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Supermarkets in Asia have started using banana leaves instead of plastic packaging

Supermarkets in Asia have started using banana leaves instead of plastic packaging

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It’s becoming painfully obvious to everyone that plastic is bad news for the planet. Despite being a cornerstone of industry for the last 100 years, we are only just getting to grips with how potentially disastrous our plastic dependence actually is. It affects everything, from life in the oceans to the delicate chemical composition of our atmosphere. Every year, we throw out an estimated 280 million tonnes of the stuff. Only about 20% of our entire production is recycled. Something, clearly, has got to give.

As the situation has become more and more desperate, some big businesses have started to take steps to make a change. Last year, companies across the restaurant sector made headlines around the world when they announced plans to ban plastic straws and move to more sustainable materials. It might only be a drop in the ocean, but it’s a start. Now, following this move, supermarkets in Asia are taking the next step in sustainable packaging, replacing their plastics with an abundant and completely biodegradable material - banana leaves.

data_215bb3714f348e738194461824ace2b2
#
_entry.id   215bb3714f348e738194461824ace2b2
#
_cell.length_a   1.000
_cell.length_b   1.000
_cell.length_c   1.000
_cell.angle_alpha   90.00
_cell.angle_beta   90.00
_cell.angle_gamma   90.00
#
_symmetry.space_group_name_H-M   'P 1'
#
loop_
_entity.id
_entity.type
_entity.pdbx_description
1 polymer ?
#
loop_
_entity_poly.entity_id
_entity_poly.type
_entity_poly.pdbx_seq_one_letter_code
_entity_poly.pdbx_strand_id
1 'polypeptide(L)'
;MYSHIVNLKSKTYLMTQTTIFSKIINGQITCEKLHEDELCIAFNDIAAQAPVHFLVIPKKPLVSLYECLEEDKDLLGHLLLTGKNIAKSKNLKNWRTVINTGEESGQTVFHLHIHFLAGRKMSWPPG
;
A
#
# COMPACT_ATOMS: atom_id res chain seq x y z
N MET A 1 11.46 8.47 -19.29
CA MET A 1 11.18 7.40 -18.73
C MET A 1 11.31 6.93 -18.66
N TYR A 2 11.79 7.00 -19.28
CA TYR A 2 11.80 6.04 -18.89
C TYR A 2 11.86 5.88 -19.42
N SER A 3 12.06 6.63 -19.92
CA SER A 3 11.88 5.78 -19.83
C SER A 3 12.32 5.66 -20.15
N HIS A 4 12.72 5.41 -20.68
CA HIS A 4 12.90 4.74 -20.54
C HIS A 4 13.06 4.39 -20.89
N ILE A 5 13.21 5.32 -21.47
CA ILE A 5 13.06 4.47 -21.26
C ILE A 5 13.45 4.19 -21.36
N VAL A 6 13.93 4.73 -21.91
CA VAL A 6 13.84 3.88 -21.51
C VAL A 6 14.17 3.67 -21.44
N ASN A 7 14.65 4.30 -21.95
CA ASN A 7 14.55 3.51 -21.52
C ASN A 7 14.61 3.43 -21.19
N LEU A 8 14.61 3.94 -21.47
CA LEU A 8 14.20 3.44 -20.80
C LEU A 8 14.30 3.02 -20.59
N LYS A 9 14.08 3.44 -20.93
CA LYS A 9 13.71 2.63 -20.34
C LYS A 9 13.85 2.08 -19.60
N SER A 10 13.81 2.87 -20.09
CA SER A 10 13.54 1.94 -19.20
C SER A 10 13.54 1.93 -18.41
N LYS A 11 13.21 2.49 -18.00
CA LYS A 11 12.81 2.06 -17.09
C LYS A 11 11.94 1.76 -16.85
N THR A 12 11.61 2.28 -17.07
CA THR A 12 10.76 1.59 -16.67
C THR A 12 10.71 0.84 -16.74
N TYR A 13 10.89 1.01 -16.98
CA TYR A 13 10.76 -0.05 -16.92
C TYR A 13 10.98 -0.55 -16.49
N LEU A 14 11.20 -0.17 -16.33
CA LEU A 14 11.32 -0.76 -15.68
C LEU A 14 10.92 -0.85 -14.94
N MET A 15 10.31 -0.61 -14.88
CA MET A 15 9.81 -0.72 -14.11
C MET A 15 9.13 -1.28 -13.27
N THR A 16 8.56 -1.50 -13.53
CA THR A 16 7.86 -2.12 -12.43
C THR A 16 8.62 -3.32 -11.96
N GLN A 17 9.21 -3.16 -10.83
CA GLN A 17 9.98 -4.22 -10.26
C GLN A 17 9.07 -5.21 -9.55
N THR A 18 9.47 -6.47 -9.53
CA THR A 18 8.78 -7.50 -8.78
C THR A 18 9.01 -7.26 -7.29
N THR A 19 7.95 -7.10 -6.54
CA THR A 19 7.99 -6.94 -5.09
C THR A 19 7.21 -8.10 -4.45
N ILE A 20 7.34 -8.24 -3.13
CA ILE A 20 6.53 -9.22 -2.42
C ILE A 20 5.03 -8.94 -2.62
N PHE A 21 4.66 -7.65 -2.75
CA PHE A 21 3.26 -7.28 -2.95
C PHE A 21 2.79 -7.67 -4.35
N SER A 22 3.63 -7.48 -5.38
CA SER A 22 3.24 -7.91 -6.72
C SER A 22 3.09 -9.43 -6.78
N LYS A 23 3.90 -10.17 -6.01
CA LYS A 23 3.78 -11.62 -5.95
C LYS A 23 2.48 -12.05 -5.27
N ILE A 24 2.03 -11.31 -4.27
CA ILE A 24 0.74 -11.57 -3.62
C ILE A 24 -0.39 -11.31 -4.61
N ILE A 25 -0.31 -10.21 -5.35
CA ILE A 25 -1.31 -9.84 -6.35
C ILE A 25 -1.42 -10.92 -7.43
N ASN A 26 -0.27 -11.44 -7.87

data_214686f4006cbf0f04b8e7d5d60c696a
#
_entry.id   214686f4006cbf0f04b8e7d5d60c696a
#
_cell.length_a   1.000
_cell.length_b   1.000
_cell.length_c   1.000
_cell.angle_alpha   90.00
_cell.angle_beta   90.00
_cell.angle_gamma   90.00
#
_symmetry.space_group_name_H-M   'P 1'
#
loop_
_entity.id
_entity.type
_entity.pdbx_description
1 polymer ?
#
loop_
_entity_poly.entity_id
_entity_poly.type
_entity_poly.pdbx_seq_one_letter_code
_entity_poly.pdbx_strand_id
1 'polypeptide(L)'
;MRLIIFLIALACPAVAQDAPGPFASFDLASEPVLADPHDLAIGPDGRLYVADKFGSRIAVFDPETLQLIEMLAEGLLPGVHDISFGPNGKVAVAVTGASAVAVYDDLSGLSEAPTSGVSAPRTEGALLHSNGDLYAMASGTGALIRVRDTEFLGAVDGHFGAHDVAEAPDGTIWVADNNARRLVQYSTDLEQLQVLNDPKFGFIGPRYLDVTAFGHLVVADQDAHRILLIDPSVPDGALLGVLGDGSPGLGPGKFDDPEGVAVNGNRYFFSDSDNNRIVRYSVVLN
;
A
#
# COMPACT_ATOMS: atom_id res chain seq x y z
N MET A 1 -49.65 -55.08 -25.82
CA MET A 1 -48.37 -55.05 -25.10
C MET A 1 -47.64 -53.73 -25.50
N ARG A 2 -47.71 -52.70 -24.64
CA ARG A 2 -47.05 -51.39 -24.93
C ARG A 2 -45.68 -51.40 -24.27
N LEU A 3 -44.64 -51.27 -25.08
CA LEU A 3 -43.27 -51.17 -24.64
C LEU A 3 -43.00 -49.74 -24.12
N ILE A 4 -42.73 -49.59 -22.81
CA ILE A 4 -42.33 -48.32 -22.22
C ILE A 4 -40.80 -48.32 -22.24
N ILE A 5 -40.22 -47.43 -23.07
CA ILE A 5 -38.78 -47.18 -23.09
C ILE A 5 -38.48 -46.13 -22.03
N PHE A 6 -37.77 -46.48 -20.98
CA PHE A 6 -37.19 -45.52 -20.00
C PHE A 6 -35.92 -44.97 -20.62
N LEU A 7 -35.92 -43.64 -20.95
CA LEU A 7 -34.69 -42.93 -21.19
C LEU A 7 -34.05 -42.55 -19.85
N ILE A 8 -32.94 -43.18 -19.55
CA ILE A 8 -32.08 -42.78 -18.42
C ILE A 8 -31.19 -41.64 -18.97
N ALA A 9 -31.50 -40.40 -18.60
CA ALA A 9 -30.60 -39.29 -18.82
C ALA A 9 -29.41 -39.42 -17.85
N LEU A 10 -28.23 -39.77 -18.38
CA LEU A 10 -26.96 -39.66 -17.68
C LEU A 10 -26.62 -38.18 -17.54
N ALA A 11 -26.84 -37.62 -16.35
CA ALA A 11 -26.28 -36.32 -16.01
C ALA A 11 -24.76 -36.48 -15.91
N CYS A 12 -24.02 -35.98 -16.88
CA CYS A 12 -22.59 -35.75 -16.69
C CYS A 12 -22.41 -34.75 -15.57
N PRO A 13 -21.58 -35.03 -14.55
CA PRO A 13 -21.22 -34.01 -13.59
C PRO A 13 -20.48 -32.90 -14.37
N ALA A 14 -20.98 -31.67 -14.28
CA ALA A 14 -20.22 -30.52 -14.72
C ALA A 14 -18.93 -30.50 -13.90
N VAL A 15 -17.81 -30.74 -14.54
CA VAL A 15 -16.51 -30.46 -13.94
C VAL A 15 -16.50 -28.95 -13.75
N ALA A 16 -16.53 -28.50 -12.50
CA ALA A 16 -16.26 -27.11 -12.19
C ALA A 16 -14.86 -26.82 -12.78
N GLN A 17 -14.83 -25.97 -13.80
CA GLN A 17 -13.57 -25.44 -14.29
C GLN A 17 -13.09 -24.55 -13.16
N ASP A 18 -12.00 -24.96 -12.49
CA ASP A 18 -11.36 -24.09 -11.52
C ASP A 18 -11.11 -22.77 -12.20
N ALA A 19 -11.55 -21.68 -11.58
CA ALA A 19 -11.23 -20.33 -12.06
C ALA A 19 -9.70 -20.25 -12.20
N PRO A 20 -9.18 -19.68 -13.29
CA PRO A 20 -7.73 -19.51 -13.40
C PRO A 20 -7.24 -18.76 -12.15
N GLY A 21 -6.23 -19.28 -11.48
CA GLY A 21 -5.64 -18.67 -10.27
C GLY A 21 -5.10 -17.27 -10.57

Some businesses in Vietnam and Thailand have taken dramatic, progressive steps in their attitude to plastic waste, illustrated by a Facebook post which has since been seen around the world. The picture in question shows the banana leaves being used in the Rimping supermarket in Chiangmai, Thailand, wrapped around produce across the fruit and vegetable section. This is not an isolated incident. It has since been reported that several supermarkets in the Vietnamese capital Hanoi have followed this example, with one chain announcing that, although the current policy is just a “test”, they hope to extend the initiative nationwide.

In fact, a closer look at the sector reveals that Southeast Asia has some incredibly progressive policies when it comes to plastic usage. Thai chain Big C Supermarkets are already using biodegradable bags made from corn, while Singapore are currently running a national campaign encouraging people to give up plastics altogether. Perhaps surprisingly, China has banned “thin” plastics, such as those found in shopping bags, since 2008 - a policy that has helped keep an estimated 40 billion such bags out of the ocean.

Despite the progress typified by examples such as the Thai photo, the evidence suggests that we still have a long way to go. According to Asian news network VN Express, Vietnam currently ranks fourth in the world for plastics dumped into the ocean - an estimated 2,500 tonnes per day. Though the move to banana leaf packaging is a welcome sign, it’s clear to everyone that progress is needed in other areas.

Given the lack of readily available banana leaves in Britain, it’s easy to dismiss this new development as an ineffective solution to a global plastic problem. However, what this case shows us is that by using familiar, natural materials, it’s easier to come up with a solution than you might suppose. Such is the situation in which we find ourselves that shrugging our shoulders is no longer an option. Changes have to be made.